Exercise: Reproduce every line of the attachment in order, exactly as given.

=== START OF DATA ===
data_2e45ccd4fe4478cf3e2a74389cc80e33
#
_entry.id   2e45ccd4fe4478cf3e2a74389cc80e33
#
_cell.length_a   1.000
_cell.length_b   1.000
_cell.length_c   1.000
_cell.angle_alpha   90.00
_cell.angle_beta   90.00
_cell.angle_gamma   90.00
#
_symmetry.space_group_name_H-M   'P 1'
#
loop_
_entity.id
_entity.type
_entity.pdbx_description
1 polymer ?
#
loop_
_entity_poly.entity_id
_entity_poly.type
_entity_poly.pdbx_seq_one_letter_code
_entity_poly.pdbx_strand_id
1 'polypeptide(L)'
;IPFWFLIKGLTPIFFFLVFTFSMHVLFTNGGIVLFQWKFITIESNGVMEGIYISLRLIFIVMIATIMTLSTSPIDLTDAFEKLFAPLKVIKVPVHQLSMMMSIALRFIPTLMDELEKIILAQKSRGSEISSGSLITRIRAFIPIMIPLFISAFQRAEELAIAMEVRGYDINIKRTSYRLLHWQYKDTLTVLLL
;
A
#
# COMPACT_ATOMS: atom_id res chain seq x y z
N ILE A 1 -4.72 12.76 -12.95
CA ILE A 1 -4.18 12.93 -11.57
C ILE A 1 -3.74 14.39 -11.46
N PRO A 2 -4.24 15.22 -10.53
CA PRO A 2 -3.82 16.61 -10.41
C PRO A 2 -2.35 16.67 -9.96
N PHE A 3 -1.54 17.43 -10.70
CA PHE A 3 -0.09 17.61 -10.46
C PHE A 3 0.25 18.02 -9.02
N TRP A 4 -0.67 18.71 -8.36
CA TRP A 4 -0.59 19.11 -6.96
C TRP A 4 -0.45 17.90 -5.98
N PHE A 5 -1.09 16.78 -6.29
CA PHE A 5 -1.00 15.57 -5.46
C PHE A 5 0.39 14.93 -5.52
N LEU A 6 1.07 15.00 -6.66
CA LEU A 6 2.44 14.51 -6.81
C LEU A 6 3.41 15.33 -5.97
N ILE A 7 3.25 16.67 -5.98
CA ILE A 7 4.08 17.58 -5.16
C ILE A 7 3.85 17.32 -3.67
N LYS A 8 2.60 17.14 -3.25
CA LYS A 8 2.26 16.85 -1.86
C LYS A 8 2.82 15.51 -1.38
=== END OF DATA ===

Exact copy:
data_2e45ccd4fe4478cf3e2a74389cc80e33
#
_entry.id   2e45ccd4fe4478cf3e2a74389cc80e33
#
_cell.length_a   1.000
_cell.length_b   1.000
_cell.length_c   1.000
_cell.angle_alpha   90.00
_cell.angle_beta   90.00
_cell.angle_gamma   90.00
#
_symmetry.space_group_name_H-M   'P 1'
#
loop_
_entity.id
_entity.type
_entity.pdbx_description
1 polymer ?
#
loop_
_entity_poly.entity_id
_entity_poly.type
_entity_poly.pdbx_seq_one_letter_code
_entity_poly.pdbx_strand_id
1 'polypeptide(L)'
;IPFWFLIKGLTPIFFFLVFTFSMHVLFTNGGIVLFQWKFITIESNGVMEGIYISLRLIFIVMIATIMTLSTSPIDLTDAFEKLFAPLKVIKVPVHQLSMMMSIALRFIPTLMDELEKIILAQKSRGSEISSGSLITRIRAFIPIMIPLFISAFQRAEELAIAMEVRGYDINIKRTSYRLLHWQYKDTLTVLLL
;
A
#
# COMPACT_ATOMS: atom_id res chain seq x y z
N ILE A 1 -4.72 12.76 -12.95
CA ILE A 1 -4.18 12.93 -11.57
C ILE A 1 -3.74 14.39 -11.46
N PRO A 2 -4.24 15.22 -10.53
CA PRO A 2 -3.82 16.61 -10.41
C PRO A 2 -2.35 16.67 -9.96
N PHE A 3 -1.54 17.43 -10.70
CA PHE A 3 -0.09 17.61 -10.46
C PHE A 3 0.25 18.02 -9.02
N TRP A 4 -0.67 18.71 -8.36
CA TRP A 4 -0.59 19.11 -6.96
C TRP A 4 -0.45 17.90 -5.98
N PHE A 5 -1.09 16.78 -6.29
CA PHE A 5 -1.00 15.57 -5.46
C PHE A 5 0.39 14.93 -5.52
N LEU A 6 1.07 15.00 -6.66
CA LEU A 6 2.44 14.51 -6.81
C LEU A 6 3.41 15.33 -5.97
N ILE A 7 3.25 16.67 -5.98
CA ILE A 7 4.08 17.58 -5.16
C ILE A 7 3.85 17.32 -3.67
N LYS A 8 2.60 17.14 -3.25
CA LYS A 8 2.26 16.85 -1.86
C LYS A 8 2.82 15.51 -1.38